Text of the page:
Development of assays to assess the clinical utility of tenascin-C in inflammatory diseases

University of Edinburgh

Past award

Student: James Ozanne

Year Award Started: 2015

Tenascin-C is a protein that is reported as being increased during embryonic development, tissue repair and in a number of pathological conditions particularly those with a chronic inflammatory component. Limited previously published data suggests that elevated tenascin-C in the peripheral circulation is associated with some inflammatory diseases. Very many diseases are associated with a chronic inflammatory response including arthritis, cardiovascular disease, carcinoma, neurodegenerative disease as well as infectious disease. The aim of the proposed project is to characterise the circulating forms of tenascin-C, develop suitable assays for its measurement, relate circulating concentrations of tenascin-C to a variety of models of inflammatory disease and for measurement of tenascin-C in human (and potentially veterinary) patient cohorts. A successful outcome to this work might benefit patients in terms of improved diagnosis of disorders with inflammatory components and in particular might provide prognostic and theranostic information related to the extent of tissue damage. There is the potential for targeted therapeutic intervention to reduce tissue damage (possibly through inhibition of tenascin-C) and therefore a Stratified Medicine role for this molecule where it acts as both the therapeutic target and a marker of disease severity.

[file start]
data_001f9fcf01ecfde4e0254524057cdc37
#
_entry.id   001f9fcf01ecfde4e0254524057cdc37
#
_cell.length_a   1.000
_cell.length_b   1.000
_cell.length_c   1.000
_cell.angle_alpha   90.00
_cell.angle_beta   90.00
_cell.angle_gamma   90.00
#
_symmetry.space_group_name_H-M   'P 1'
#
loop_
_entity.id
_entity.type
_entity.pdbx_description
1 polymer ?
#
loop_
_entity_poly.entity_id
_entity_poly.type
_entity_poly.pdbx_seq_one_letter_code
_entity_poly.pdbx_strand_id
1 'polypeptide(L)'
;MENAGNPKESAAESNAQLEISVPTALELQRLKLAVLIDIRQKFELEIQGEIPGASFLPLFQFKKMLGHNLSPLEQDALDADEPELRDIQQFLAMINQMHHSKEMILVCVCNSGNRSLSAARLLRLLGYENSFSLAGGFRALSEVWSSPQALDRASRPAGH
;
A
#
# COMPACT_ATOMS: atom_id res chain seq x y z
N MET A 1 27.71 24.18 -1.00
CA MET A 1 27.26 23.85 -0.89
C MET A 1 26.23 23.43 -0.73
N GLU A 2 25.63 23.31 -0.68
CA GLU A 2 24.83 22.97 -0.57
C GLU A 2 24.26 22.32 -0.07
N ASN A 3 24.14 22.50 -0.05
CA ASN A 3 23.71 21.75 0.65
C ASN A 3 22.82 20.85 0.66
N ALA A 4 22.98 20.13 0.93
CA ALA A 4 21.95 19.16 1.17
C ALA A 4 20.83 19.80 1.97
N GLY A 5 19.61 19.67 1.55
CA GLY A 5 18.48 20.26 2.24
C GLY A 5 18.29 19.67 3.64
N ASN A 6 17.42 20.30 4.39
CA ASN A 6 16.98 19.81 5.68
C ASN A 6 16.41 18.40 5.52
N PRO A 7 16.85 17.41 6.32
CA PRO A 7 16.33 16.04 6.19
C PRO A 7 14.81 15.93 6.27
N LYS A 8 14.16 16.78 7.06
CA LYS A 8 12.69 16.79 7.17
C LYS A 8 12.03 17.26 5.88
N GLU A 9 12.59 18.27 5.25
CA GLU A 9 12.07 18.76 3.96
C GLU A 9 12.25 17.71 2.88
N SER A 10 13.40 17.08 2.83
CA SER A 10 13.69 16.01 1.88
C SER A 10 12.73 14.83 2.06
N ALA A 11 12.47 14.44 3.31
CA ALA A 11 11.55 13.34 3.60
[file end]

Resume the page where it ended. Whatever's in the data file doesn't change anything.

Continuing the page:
Research area: Infections, inflammation or immunology


Professor Colin Farquharson
Roslin Institute
Dr Gerry McLachlan
Roslin Institute

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